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After a memory error in my program, I am stuck with a file with a strange filename. It's proving quite resistant to all normal methods to remove files with strange names.

The filename is:


I tried the following:

  • rm *
      No such file or directory
  • rm -- filename
      No such file or directory
  • rm "filename"
      No such file or directory
  • ls -i to get the inode number
      No such file or directory
  • stat filename
      No such file or directory
  • zip the directory that the file is in
      error occurred while adding "" to the archive
  • delete directory in finder
      error -43
  • in Python: os.unlink(os.listdir(u'.')[0])
      OSErrorNo such file or directory
  • find . -type f -exec rm {} \;
      No such file or directory
  • checked for locks on the file with lsof
      no locks

All these attempts result in a file (long filename here) not found error, or error -43. Even the ls -i.

I couldn't find any more options, so before reformatting or repairing my filesystem (fsck might help) I thought maybe there is something I missed.

I wrote this small C program to get the inode number:

#include <stdio.h>
#include <stddef.h>
#include <sys/types.h>

int main(void) 
  DIR *dp;
  struct dirent *ep;

  dp = opendir ("./");
  if (dp != NULL)
      while (ep = readdir (dp)) {
        printf("d_ino=%ld, ", (unsigned long) ep->d_ino);
        printf("d_name=%s.\n", ep->d_name);
      (void) closedir (dp);
    perror ("Couldn't open the directory");

  return 0;

That works. I now have the inode number, but the normal find -inum inode_num -exec rm '{}' \; doesn't work. I think I have to use the clri now.

share|improve this question
Why reformat? Is this file causing you any problems? Where is the file located? Have you tried posting to an Apple forum? – FrustratedWithFormsDesigner Aug 4 '10 at 20:56
Does ls -i list the file? If yes, but you can't delete it based on the inode, it sounds like the filesystem is damaged. – Bobby Aug 4 '10 at 21:14
Can you rename the file in Finder and then remove? – Doug Harris Aug 4 '10 at 21:28
Thanks, yes I tried to remove it in finder and using mv. Finder gives the -43 error and mv gives the error "file not found". – SiggyF Aug 4 '10 at 21:30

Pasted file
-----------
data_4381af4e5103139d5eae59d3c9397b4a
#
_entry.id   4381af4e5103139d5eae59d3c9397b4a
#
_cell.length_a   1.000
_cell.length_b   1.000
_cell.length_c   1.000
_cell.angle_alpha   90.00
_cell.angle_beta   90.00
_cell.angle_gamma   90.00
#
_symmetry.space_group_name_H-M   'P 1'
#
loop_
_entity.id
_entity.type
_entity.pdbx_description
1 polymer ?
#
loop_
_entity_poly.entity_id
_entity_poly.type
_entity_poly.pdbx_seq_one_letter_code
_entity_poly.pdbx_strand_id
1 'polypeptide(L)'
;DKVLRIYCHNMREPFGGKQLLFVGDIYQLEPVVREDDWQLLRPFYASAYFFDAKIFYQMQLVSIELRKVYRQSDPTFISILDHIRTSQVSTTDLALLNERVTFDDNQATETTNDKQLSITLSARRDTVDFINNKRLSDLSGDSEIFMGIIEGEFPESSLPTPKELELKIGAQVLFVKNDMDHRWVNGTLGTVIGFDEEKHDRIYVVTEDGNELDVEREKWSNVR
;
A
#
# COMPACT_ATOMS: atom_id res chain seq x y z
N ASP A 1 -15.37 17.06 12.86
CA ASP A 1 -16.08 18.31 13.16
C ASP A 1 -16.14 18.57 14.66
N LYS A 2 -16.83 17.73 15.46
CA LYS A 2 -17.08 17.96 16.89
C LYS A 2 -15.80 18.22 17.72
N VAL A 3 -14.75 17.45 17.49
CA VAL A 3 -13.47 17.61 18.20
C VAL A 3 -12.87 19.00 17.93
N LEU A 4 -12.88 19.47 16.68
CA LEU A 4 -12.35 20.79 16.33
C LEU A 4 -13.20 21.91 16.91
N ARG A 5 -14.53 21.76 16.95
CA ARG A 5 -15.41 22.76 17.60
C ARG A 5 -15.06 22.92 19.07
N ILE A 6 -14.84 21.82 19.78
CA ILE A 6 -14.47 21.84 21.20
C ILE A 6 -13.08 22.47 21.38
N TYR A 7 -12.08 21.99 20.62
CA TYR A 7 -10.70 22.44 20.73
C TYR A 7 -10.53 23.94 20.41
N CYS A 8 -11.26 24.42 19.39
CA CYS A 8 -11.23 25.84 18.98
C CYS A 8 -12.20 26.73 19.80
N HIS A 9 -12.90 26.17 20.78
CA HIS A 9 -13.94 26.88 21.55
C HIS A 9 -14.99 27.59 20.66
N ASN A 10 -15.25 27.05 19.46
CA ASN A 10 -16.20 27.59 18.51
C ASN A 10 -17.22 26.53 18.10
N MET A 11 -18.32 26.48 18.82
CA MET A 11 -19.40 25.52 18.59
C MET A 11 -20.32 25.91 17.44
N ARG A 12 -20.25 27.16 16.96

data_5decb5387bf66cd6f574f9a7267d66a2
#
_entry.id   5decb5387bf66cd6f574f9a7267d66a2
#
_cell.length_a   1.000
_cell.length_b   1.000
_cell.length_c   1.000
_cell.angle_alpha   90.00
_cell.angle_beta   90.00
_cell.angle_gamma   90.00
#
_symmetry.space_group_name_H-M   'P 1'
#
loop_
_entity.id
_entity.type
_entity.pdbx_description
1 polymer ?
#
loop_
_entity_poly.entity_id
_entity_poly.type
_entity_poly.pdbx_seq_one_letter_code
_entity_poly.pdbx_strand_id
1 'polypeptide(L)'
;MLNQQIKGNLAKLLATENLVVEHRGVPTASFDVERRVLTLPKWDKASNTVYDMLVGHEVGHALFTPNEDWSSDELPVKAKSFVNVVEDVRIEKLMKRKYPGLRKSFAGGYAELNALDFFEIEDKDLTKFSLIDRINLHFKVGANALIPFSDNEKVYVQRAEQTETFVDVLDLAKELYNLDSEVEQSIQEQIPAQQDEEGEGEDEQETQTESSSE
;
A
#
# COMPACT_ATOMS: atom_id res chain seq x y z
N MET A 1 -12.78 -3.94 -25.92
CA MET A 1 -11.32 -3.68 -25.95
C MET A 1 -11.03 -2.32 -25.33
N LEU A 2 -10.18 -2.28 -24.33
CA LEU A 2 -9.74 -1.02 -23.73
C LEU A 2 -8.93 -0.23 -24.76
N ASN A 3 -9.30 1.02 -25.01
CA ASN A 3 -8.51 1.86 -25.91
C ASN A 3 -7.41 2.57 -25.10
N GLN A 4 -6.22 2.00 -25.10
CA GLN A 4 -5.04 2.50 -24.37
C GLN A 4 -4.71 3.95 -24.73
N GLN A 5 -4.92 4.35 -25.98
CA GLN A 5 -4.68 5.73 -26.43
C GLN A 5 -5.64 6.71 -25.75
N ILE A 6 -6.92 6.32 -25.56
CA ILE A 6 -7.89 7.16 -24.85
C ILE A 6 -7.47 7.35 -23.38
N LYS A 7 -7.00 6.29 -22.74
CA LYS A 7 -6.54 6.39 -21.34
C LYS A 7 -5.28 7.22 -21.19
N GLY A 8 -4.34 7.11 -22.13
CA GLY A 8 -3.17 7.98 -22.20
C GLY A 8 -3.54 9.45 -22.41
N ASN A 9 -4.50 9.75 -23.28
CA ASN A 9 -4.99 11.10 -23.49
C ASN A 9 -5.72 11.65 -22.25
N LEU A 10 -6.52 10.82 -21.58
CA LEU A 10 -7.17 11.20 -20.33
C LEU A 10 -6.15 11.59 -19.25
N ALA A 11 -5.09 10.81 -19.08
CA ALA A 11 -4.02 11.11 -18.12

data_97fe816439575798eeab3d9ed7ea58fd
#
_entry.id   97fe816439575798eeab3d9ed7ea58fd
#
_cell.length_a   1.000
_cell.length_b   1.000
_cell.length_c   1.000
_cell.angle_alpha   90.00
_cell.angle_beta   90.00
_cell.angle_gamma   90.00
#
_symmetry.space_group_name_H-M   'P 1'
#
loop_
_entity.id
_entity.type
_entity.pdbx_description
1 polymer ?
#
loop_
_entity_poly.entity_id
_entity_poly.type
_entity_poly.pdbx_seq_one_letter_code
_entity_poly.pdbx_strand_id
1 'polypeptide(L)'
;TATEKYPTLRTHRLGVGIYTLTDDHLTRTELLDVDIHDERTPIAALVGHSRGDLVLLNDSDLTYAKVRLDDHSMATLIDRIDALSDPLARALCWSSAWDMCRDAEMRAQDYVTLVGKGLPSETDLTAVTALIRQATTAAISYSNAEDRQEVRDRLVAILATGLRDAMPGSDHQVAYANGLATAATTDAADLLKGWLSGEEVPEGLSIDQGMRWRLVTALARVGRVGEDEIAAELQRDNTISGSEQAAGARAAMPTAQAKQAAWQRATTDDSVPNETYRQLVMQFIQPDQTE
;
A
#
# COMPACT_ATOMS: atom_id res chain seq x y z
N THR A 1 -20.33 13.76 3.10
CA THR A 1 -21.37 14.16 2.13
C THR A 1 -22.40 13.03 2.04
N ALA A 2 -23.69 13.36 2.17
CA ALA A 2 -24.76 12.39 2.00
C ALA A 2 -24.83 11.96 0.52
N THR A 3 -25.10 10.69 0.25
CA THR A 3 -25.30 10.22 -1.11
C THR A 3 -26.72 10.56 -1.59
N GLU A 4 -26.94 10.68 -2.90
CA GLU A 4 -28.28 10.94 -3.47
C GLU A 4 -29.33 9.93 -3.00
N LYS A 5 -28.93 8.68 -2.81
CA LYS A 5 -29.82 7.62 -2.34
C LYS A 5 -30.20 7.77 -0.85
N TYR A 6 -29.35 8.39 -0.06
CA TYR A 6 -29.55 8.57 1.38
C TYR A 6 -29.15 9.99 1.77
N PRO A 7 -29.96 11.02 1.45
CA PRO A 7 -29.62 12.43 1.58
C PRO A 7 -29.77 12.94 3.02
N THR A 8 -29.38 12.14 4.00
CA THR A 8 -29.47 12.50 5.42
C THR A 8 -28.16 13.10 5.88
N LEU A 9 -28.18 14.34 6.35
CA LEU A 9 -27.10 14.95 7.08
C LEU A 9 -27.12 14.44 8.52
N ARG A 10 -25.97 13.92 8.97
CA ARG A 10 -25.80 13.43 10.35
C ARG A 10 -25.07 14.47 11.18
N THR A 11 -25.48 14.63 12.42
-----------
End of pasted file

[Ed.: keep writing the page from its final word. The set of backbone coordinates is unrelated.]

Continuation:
The ls -i, ls -i filename and ls -i * all give the error 'file not found'. I moved the directory where the file is in to the trash, but now the non-empty trash can gives me an untidy feeling. So I'll keep trying to clean it up. I posted it here first. – SiggyF Aug 4 '10 at 21:34


find . -type f -exec rm {} \;

Have you tried deleting the parent directory?

share|improve this answer
Thanks for the suggestions. The find gives a "No such file or directory" on the find . -type f. I tried rm -r of the parent and removing the directory in finder. It won't clean the trash when I put this file in it. It says: operation cannot be completed because the item "myusername" is in use. – SiggyF Aug 4 '10 at 21:15
any chance the file is locked open? can you check using lsof ? – bryan Aug 4 '10 at 21:21
I don't think so. You mean like mv filename /dev/null ? I don't think that works for any file. – SiggyF Aug 4 '10 at 21:24
The file is not locked. I checked using lsof and rebooted. – SiggyF Aug 4 '10 at 21:26

Assuming that the file system is something other than JHFS+

Symptoms may be indicative of a normalisation issue.

In the ZEVO support forum, NFD: normalization=formD (normalisation form D) includes a partial transcript from panel discussion at the 2012 Illumos ZFS Day:

… subtle bugs that, I feel like no-one else would appreciate my pain. Like in the Unicode space there's actually two different ways to store, several characters – like an é on the Mac traditionally is stored as an e and an ´ character. When it's rendered they composite them.

On any other platform … store composite characters … one click, one character.

So on the Mac, without intervention, you can get into some nasty problems because the Finder stores it one way, Terminal chose a different way. So you can actually go into the Finder and create a directory – café – then go into the Terminal and

touch café

then you have two objects – you have a directory and a file with exactly the same name, which is, it leads to all kinds of … (!) … it looks the same but unlike … where you have differentiator, there's nothing, it's like, and in the Finder, depending on the Finder view you get different experiences. Sometimes you see two folders, sometimes you see a folder and a file, sometimes you see one folder. It's like, it's bizarre. So unfortunately …